Owners will benefit from engineers offering a design for the central plant that includes absorption chillers for many types of buildings, such as hotels and resorts, food processing, cold storage facilities, breweries, supermarkets, health care, etc. In addition, hospitals, universities, data centers, and other institutional occupancies with a central mechanical plant offer a unique opportunity for absorption chillers.
Once we attribute the electric load for conventional cooling equipment as a thermal load via absorption chillers, an institutional occupancy can have a good balance between electric and thermal loads all year. And there are great strategies and technologies available to allow a central plant to significantly reduce operating costs by migrating absorption chiller technology into their central plant portfolio.
Absorption chillers can be weaved into the existing central mechanical plant operation in many ways, and four primary ways are presented in this article.
- Waste heat application
- Part of a combined cooling, heat, and power (CCHP or tri-generation) application
- As a standalone gas fired absorption chiller application
- Using renewable solar as the heat source for the refrigeration cycle
All four of these applications can reduce power bills, especially when electric rates are high in the summer months. In recent years, absorption chillers have evolved to a level where one can say that organizations would be remiss if they didn’t consider absorption chillers in some capacity for their central plant. Factors that have led to this consideration include:
- The abundance of natural gas
- The reliability of natural gas infrastructure as compared to electricity
- The cost of natural gas relative to electricity
- The significant advances in absorption chiller technologies over the last decade
- The high attention to environmental considerations and the resultant desire to use non-ozone depleting technologies in central plant operations
Absorption chillers are quieter than electric chillers. Absorption also uses only about 10% of the electric energy of an electric chiller, which can affect electric demand charges. Conversely, since absorption chillers are less efficient than mechanical chillers, the ideal application is where there is available heat that may have otherwise been rejected to the atmosphere without the absorption chiller or where electric rates (spark spread) are relatively high. Also, a facility with combined heat and power may benefit more fully with the implementation of absorption chillers at the central plant.
Waste Heat Application
Institutional occupancies usually need to throttle down on their steam boiler operation in the summer, and summer is when there is a need for space cooling/chilled water. However, they may need to operate their boiler for some load all year. Operating a boiler at less than full capacity compromises boiler efficiency; the boiler is operated at minimal firing rate, and the excess steam is discharged to the atmosphere. On the other hand, if we used the steam or hot water from the boiler in an absorption chiller instead of in an electric chiller, we could operate our boilers at a more efficient level, even in the summer. Utilizing an absorption chiller in this capacity is highlighted in a case study by Carnegie Mellon, www.cmu.edu/iwess/components/steam_absorption_chiller/.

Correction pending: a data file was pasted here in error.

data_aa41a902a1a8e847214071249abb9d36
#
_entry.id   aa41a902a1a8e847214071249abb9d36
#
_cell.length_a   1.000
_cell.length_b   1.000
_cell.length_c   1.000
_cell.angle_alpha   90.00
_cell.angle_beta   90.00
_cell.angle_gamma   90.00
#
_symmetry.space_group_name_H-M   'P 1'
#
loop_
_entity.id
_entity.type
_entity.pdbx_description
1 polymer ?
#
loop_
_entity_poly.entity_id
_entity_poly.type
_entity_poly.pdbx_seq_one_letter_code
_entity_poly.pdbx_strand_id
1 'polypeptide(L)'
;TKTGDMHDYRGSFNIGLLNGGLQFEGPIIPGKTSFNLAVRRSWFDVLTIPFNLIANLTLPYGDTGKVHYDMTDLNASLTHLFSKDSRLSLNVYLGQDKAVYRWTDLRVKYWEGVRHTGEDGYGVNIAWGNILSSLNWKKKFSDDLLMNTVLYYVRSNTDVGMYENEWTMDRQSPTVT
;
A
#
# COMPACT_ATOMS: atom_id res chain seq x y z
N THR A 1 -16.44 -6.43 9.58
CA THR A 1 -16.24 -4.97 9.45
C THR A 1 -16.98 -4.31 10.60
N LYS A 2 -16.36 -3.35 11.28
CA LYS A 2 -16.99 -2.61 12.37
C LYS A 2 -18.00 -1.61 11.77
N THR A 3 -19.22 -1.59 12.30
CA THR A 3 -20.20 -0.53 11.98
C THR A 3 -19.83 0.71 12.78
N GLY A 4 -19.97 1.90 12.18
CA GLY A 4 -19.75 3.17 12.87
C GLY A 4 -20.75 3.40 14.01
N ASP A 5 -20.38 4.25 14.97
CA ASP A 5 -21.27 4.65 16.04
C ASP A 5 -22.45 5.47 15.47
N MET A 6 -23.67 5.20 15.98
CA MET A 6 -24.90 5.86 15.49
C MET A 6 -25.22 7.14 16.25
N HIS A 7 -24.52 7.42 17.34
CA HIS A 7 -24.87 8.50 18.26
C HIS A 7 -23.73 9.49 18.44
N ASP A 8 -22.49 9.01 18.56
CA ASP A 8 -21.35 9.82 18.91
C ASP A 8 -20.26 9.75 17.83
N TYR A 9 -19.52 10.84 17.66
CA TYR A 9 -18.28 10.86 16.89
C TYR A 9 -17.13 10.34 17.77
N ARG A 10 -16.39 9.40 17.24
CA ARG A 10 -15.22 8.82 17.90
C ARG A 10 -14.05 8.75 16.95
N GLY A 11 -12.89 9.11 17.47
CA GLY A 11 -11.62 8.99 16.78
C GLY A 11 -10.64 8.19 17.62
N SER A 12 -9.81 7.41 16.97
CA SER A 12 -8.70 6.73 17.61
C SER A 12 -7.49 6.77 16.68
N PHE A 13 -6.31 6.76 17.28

This application lends itself nicely to the higher-efficiency, double-effect absorption chillers that need steam for the absorption cycle. If your site has to vent steam during the summer months because of the mismatch between minimum steam load and the boiler minimum firing rate, then consideration of a steam fired absorption chiller is certainly warranted. This will save significant electric energy and can have a prolonged effect on the life of the boiler.
Combined Cooling, Heat and Power Application
Adding absorption chillers to the central plant opens up the opportunity to install natural gas emergency generators used for every day power, and use the waste heat off the generator for “free” cooling in the summer, as well as hot water in the winter. This path ultimately provides a vital role in improving the ability of a facility to remain operational in the event of a man-made or natural disaster and will also accomplish the following:
- Reduce energy costs
- Stabilize risks associated with fluctuating energy costs
- Improve equipment reliability
- Reduce greenhouse gas emissions by up to 50% for the power generated
- Reduce grid congestion
- Reduce electrical demand charges
- Provide reliable power supply
Furthermore, absorption chillers use low-global warming and ozone-safe natural refrigerants (existing in nature) like R717 (NH3) and R744 (CO2), water and air, which are promoted through the LEED certification program, ASHRAE, EPA, DOE, and GSA. (CHP can be shown to offer 5-9 LEED points, see www3.epa.gov/chp/documents/treatment_of_chp_in_leed_building_design.pdf.)
There are numerous case studies where this potential is achieved in institutional facilities such as universities, hospitals, data centers, and military operations with the implementation of CCHP using absorption chillers. ICF International published a great document of some case studies to exemplify this direction (www1.eere.energy.gov/manufacturing/distributedenergy/pdfs/chp_critical_facilities.pdf).